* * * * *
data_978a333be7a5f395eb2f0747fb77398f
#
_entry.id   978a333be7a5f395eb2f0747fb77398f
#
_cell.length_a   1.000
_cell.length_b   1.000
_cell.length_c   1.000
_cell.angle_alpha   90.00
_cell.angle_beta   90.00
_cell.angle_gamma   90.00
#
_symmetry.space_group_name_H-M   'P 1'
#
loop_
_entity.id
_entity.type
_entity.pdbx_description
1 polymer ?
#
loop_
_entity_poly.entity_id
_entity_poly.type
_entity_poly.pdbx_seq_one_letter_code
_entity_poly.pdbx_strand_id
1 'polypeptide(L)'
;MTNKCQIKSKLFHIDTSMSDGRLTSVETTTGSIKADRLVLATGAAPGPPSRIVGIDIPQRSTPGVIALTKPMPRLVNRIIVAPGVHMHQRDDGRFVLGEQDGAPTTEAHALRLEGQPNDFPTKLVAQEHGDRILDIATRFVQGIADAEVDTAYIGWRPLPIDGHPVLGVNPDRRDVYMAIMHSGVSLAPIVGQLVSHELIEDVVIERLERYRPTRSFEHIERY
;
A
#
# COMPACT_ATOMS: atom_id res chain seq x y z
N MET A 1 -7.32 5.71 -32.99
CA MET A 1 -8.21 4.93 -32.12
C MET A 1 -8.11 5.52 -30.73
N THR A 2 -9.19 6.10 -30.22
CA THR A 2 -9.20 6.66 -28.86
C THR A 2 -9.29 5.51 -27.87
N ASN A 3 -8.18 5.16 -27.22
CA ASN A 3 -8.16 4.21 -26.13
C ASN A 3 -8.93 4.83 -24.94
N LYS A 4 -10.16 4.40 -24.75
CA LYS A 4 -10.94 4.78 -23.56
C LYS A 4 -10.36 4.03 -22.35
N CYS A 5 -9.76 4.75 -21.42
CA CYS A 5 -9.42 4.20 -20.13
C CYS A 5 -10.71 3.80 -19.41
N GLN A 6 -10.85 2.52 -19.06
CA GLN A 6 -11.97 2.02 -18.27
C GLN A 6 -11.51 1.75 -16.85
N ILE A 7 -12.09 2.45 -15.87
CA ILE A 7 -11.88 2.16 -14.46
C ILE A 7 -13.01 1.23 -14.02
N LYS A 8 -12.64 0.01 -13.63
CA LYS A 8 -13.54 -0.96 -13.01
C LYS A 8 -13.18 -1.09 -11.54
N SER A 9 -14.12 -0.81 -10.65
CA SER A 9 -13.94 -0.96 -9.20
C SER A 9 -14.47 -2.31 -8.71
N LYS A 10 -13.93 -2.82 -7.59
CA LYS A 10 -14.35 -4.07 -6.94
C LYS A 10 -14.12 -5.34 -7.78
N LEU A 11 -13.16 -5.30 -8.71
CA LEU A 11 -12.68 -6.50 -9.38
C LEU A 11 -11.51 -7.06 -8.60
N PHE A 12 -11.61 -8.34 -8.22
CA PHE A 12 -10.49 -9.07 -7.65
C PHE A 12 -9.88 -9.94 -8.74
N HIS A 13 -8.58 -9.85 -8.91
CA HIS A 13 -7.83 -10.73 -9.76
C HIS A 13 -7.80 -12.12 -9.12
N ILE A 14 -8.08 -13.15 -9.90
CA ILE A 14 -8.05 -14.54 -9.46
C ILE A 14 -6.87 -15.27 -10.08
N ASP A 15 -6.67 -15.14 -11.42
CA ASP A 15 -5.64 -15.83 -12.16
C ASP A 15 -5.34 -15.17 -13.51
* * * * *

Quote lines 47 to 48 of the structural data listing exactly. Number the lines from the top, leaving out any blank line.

CA GLN A 6 -11.97 2.02 -18.27
C GLN A 6 -11.51 1.75 -16.85